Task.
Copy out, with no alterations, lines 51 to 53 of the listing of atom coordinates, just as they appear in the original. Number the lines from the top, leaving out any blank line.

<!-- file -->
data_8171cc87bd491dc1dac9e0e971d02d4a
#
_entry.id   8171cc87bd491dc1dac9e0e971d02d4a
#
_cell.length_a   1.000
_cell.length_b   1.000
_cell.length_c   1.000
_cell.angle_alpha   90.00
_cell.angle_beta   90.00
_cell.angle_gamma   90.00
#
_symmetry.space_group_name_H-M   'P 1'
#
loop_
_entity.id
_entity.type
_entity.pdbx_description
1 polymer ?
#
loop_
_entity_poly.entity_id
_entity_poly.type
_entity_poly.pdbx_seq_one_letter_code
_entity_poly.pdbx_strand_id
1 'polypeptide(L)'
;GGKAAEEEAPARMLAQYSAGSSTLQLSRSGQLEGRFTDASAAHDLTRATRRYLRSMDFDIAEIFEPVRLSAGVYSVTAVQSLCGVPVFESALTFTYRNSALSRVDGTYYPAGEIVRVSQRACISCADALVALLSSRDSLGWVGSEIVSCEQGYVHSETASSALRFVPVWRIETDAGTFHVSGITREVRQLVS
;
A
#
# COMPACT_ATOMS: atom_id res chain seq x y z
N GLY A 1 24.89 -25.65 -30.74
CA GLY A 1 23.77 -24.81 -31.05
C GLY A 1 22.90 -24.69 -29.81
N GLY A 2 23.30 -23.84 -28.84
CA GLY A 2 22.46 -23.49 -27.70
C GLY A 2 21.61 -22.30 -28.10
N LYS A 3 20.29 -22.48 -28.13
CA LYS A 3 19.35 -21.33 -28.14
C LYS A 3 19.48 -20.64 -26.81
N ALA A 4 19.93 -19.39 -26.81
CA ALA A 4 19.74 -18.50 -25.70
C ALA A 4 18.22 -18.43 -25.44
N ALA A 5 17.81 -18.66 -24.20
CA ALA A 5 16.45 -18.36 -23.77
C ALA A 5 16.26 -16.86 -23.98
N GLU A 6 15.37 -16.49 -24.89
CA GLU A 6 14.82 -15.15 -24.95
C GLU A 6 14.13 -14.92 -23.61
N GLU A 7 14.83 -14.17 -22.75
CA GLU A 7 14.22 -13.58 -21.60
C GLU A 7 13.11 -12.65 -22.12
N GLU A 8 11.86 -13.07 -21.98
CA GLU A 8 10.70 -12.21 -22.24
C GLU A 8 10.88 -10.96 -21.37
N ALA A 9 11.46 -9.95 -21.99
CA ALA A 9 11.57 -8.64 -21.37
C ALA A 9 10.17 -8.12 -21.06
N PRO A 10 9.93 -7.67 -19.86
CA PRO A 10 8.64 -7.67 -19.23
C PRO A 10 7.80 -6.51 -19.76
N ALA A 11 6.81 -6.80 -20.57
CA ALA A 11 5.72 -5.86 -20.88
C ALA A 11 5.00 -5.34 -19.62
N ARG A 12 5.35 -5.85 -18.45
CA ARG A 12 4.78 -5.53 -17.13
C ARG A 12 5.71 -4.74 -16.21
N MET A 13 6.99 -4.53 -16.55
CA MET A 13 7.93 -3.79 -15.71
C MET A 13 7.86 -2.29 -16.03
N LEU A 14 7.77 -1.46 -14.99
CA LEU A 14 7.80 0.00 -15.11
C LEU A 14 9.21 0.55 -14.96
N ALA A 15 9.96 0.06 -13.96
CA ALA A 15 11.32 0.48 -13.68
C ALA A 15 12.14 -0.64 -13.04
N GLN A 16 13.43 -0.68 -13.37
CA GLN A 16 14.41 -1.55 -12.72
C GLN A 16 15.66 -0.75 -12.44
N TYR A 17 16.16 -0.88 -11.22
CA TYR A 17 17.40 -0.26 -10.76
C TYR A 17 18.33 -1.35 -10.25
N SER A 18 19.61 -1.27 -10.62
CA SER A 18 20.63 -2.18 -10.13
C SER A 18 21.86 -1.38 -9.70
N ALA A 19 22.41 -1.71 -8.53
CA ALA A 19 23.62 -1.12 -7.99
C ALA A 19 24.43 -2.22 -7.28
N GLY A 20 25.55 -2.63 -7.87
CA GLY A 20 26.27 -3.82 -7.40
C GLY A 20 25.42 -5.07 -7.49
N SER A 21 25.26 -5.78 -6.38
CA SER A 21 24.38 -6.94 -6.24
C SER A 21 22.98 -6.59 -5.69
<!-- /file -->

C GLU A 7 13.11 -12.65 -22.12
N GLU A 8 11.86 -13.07 -21.98
CA GLU A 8 10.70 -12.21 -22.24